Study Suggests Combination of Hypertension, Genetic Risk Factor for Alzheimer Disease May be Associated with Increased Brain Amyloid Deposits in Cognitively Normal Adults

 


 

A study by Karen M. Rodrigue, Ph.D., of the University of Texas at Dallas, and colleagues suggests that patients with hypertension with at least one genetic risk factor for Alzheimer disease (an apolipoprotein E Ɛ4 allele) showed more β-amyloid (Αβ) accumulation than patients with only one risk factor or no risk factors.

The study included 118 cognitively normal adults ages 47 to 89 years. Participants were classified in the hypertension group (69 participants, average age 74 years) if they had a diagnosis of hypertension or if their blood pressure was higher than 140 mmm Hg systolic/90 mm Hg diastolic. The study participants underwent Αβ positron emission tomography and participants were genotyped for apolipoprotein E.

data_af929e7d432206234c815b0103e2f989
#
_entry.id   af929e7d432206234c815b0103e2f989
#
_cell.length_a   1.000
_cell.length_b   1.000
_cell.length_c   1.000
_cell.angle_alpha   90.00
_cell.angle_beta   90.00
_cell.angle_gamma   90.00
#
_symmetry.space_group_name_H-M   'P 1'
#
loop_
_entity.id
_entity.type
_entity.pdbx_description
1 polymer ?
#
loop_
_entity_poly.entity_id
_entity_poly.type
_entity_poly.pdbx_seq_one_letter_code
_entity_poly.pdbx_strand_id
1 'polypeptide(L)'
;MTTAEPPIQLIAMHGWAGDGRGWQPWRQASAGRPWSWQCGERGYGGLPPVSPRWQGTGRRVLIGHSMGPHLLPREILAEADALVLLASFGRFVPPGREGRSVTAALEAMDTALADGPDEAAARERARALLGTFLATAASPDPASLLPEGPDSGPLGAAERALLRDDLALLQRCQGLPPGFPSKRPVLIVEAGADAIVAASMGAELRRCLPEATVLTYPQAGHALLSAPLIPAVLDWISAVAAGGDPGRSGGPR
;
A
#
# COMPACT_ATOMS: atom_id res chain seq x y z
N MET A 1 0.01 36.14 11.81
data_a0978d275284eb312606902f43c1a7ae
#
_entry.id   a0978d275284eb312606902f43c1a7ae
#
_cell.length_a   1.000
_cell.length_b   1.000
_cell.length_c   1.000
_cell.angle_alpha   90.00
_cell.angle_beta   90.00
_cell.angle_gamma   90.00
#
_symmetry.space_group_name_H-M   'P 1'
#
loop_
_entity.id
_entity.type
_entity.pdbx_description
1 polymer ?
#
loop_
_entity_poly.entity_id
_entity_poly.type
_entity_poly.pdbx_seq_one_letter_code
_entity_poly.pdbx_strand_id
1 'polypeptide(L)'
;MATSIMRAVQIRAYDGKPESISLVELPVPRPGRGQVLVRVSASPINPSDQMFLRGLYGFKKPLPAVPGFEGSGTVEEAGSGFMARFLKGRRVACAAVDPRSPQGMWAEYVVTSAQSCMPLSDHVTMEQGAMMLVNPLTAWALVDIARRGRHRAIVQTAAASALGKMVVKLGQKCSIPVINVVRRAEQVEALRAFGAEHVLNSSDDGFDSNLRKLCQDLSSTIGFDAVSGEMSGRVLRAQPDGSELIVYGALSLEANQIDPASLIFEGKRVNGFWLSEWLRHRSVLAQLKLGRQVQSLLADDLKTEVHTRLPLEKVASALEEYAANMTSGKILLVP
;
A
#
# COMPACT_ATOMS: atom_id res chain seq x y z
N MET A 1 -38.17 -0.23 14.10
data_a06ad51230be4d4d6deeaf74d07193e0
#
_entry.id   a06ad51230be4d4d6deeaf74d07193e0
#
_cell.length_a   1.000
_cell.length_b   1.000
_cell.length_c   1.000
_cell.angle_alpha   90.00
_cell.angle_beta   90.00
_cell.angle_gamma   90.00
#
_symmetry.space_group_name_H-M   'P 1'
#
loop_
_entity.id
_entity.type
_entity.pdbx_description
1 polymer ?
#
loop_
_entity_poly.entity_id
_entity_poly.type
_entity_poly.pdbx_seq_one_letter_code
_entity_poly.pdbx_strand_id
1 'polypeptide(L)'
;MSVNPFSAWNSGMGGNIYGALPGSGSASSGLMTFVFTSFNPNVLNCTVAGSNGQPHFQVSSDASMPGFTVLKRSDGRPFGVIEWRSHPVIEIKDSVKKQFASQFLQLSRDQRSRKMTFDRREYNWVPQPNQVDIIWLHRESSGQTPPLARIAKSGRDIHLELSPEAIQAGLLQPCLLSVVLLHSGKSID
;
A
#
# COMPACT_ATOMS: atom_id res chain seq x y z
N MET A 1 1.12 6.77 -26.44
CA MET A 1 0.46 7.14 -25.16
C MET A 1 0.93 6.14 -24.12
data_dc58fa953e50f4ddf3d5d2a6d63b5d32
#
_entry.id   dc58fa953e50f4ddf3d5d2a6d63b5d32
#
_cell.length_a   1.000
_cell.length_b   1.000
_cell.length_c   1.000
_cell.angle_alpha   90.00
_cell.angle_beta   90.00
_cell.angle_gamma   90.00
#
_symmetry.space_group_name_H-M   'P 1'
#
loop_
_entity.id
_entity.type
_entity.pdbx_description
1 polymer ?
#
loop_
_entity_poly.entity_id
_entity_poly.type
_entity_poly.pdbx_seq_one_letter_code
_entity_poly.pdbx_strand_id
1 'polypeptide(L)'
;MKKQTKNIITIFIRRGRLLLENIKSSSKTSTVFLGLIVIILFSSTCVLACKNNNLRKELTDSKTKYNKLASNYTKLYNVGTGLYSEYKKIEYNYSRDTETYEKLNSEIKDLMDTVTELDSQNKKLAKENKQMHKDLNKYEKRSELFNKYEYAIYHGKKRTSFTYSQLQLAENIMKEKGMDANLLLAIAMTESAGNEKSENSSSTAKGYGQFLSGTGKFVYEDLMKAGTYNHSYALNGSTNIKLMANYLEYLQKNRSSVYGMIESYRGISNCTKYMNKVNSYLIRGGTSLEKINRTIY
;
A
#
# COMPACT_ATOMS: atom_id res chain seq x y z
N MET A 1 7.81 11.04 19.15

“Interestingly, these initial findings suggest that individuals with an ΑPOE Ɛ4 allele may be able to attenuate their likelihood for amyloid accumulation through proper control of blood pressure. However, future studies with larger sample sizes that examine additional factors, such as duration of hypertension treatment, are needed to support these findings. The identification of hypertension as an additional risk factor for amyloid plaque deposition is encouraging as we may be able to prevent, or at least slow, pathological aging in some individuals through lifestyle modification or pharmacological intervention,” the study concludes.

(JAMA Neurol. Published online March 18, 2013. doi:10.1001/.jamaneurol.2013.1342. 

 

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